Black-eyed Susans are native to North America and are also known as rudbeckia. They are a colorful addition to your garden and are one of the honeybee’s favorite flowers to visit. Bees are attracted to the bright yellow and brown-centered flower. These flowers are perennials and come back year after year. They are very hardy so, you do not have to replant.
Butterfly Bush– as its name implies, attracts butterflies and bees because the large, bright flowers are full of nectar. This is a low-maintenance shrub and flowers in the late summer and early fall, with fragrant blooms that make beautiful cut flowers.
Coneflower, also known as echinacea, is one of the biggest bee attractors. This flower is classified as a wildflower; bees forage on both the plant’s nectar and pollen. It blooms for an extended period from midsummer to fall, providing many months of nectar for the bees and butterflies.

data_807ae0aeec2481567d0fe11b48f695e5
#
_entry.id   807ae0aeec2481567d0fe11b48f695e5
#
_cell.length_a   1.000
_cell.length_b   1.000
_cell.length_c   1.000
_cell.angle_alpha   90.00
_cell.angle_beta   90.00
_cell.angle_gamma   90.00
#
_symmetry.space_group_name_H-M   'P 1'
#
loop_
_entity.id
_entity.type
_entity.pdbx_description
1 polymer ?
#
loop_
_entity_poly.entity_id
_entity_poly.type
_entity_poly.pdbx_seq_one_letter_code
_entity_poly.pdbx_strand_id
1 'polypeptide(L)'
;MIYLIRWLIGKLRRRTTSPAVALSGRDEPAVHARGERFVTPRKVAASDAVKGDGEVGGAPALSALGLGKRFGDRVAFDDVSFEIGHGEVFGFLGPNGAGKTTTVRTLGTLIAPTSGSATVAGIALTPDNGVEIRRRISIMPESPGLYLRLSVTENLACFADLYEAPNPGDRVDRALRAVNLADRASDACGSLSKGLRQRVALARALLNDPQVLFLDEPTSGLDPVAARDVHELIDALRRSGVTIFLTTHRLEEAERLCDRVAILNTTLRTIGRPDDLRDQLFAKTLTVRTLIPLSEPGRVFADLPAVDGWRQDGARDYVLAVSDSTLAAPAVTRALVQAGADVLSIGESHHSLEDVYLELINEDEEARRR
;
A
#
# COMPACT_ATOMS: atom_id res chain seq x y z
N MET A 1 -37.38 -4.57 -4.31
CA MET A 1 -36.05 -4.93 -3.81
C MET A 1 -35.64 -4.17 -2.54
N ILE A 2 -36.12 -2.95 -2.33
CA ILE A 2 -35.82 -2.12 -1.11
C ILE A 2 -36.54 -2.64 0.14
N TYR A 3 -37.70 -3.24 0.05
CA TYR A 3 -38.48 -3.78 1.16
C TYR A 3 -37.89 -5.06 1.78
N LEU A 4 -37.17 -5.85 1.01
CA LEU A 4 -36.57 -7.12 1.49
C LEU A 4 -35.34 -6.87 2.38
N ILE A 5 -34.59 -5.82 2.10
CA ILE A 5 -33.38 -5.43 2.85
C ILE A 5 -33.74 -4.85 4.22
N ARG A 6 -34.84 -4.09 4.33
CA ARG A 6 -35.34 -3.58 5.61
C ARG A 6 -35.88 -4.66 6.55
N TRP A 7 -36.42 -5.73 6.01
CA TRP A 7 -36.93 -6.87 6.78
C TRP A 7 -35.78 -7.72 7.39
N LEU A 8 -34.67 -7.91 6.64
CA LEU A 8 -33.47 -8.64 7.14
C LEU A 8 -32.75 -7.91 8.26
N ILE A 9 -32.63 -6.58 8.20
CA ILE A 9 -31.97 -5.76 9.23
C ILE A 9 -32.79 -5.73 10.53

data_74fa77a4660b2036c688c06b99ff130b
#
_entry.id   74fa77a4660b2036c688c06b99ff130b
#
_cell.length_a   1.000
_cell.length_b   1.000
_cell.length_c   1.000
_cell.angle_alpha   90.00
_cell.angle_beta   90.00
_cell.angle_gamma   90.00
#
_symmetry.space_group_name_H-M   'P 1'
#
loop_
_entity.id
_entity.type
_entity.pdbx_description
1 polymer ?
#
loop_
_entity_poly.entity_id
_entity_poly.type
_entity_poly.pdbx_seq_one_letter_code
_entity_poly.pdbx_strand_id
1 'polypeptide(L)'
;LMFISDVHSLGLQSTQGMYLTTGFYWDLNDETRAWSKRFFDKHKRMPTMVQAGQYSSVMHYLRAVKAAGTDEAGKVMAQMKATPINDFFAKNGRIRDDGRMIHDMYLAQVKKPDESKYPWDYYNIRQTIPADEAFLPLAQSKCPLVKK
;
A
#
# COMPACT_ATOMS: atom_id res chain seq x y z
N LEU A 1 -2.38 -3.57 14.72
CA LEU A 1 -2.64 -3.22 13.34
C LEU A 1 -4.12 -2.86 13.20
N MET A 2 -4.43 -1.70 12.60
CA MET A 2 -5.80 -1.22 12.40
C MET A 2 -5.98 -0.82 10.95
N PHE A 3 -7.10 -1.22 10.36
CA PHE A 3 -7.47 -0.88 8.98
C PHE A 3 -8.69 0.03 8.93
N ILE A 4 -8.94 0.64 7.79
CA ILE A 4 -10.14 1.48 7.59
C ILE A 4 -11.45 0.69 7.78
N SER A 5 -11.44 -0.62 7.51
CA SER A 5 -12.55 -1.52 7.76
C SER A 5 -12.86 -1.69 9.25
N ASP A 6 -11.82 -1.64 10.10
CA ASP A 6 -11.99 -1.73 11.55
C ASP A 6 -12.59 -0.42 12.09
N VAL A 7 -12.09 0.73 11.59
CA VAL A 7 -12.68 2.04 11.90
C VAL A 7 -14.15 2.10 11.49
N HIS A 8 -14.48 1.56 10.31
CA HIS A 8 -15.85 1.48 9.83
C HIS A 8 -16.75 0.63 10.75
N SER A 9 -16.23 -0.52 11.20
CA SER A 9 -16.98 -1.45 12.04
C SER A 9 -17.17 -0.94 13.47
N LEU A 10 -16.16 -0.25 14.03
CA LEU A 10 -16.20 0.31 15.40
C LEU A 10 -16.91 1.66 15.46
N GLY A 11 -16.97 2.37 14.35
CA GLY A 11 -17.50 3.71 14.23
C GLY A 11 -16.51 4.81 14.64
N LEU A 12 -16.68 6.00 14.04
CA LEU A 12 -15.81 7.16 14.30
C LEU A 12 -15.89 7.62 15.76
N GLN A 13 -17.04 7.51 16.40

Chives will flower early in the season and provide the first nectar for bees and butterflies coming out of their winter dormancy. Chives are suitable for gardeners because the perennial powerhouse can easily grow in almost any region and climate. This herb is also used for cooking.
Salvia comes in both annual and perennial varieties, which will attract bees. These flowering plants come in various colors, blooming in purple, red, and blue, so there’s bound to be a variety of salvia that the bees and butterflies will enjoy. They add a lot of color to your garden.
Grape hyacinth is one of the most fragrant blooms in the early spring garden, so it’s no wonder that bees come buzzing to these beautiful bulbs. This plant earned its name from its tight clusters of flowers that resemble grapes. Bees love grape hyacinth’s tiny blue blossoms since they are full of sweet nectar and pollen.